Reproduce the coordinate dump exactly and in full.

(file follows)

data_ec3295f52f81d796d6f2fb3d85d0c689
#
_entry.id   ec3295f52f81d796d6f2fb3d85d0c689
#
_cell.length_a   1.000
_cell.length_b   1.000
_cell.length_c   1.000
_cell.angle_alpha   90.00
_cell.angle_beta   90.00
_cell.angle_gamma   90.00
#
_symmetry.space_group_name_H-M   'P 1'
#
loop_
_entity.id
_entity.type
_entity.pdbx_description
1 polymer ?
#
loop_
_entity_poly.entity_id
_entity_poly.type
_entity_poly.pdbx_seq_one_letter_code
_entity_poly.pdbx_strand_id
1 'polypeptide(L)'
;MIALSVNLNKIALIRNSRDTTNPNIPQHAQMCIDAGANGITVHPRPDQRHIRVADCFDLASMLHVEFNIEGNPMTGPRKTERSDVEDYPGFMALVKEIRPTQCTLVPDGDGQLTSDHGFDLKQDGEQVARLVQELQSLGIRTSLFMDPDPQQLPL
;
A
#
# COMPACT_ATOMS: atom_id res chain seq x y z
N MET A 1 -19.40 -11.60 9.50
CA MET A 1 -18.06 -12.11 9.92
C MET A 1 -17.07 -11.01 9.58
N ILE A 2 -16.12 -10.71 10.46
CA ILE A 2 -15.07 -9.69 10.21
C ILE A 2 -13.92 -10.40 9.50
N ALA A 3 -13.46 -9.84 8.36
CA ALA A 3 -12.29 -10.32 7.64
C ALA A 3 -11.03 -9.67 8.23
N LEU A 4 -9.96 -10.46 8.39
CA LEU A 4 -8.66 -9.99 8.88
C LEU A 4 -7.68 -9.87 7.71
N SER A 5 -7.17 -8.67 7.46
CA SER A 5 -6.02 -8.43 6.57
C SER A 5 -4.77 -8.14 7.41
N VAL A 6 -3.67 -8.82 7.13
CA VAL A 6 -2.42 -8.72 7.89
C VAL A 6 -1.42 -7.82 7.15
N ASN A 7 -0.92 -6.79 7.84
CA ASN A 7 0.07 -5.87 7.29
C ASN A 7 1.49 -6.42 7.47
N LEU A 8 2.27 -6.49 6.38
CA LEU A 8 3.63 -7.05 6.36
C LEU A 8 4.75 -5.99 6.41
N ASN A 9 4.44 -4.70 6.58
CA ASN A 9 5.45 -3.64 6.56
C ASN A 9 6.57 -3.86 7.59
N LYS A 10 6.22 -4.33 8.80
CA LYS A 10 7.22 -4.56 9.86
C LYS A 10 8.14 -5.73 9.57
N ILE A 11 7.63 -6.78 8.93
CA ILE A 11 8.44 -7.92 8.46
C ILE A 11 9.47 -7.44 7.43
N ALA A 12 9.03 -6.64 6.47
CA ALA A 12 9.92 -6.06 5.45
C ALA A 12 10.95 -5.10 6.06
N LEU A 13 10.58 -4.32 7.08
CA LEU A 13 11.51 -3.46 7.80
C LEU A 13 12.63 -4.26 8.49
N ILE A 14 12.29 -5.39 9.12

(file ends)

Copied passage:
data_ec3295f52f81d796d6f2fb3d85d0c689
#
_entry.id   ec3295f52f81d796d6f2fb3d85d0c689
#
_cell.length_a   1.000
_cell.length_b   1.000
_cell.length_c   1.000
_cell.angle_alpha   90.00
_cell.angle_beta   90.00
_cell.angle_gamma   90.00
#
_symmetry.space_group_name_H-M   'P 1'
#
loop_
_entity.id
_entity.type
_entity.pdbx_description
1 polymer ?
#
loop_
_entity_poly.entity_id
_entity_poly.type
_entity_poly.pdbx_seq_one_letter_code
_entity_poly.pdbx_strand_id
1 'polypeptide(L)'
;MIALSVNLNKIALIRNSRDTTNPNIPQHAQMCIDAGANGITVHPRPDQRHIRVADCFDLASMLHVEFNIEGNPMTGPRKTERSDVEDYPGFMALVKEIRPTQCTLVPDGDGQLTSDHGFDLKQDGEQVARLVQELQSLGIRTSLFMDPDPQQLPL
;
A
#
# COMPACT_ATOMS: atom_id res chain seq x y z
N MET A 1 -19.40 -11.60 9.50
CA MET A 1 -18.06 -12.11 9.92
C MET A 1 -17.07 -11.01 9.58
N ILE A 2 -16.12 -10.71 10.46
CA ILE A 2 -15.07 -9.69 10.21
C ILE A 2 -13.92 -10.40 9.50
N ALA A 3 -13.46 -9.84 8.36
CA ALA A 3 -12.29 -10.32 7.64
C ALA A 3 -11.03 -9.67 8.23
N LEU A 4 -9.96 -10.46 8.39
CA LEU A 4 -8.66 -9.99 8.88
C LEU A 4 -7.68 -9.87 7.71
N SER A 5 -7.17 -8.67 7.46
CA SER A 5 -6.02 -8.43 6.57
C SER A 5 -4.77 -8.14 7.41
N VAL A 6 -3.67 -8.82 7.13
CA VAL A 6 -2.42 -8.72 7.89
C VAL A 6 -1.42 -7.82 7.15
N ASN A 7 -0.92 -6.79 7.84
CA ASN A 7 0.07 -5.87 7.29
C ASN A 7 1.49 -6.42 7.47
N LEU A 8 2.27 -6.49 6.38
CA LEU A 8 3.63 -7.05 6.36
C LEU A 8 4.75 -5.99 6.41
N ASN A 9 4.44 -4.70 6.58
CA ASN A 9 5.45 -3.64 6.56
C ASN A 9 6.57 -3.86 7.59
N LYS A 10 6.22 -4.33 8.80
CA LYS A 10 7.22 -4.56 9.86
C LYS A 10 8.14 -5.73 9.57
N ILE A 11 7.63 -6.78 8.93
CA ILE A 11 8.44 -7.92 8.46
C ILE A 11 9.47 -7.44 7.43
N ALA A 12 9.03 -6.64 6.47
CA ALA A 12 9.92 -6.06 5.45
C ALA A 12 10.95 -5.10 6.06
N LEU A 13 10.58 -4.32 7.08
CA LEU A 13 11.51 -3.46 7.80
C LEU A 13 12.63 -4.26 8.49
N ILE A 14 12.29 -5.39 9.12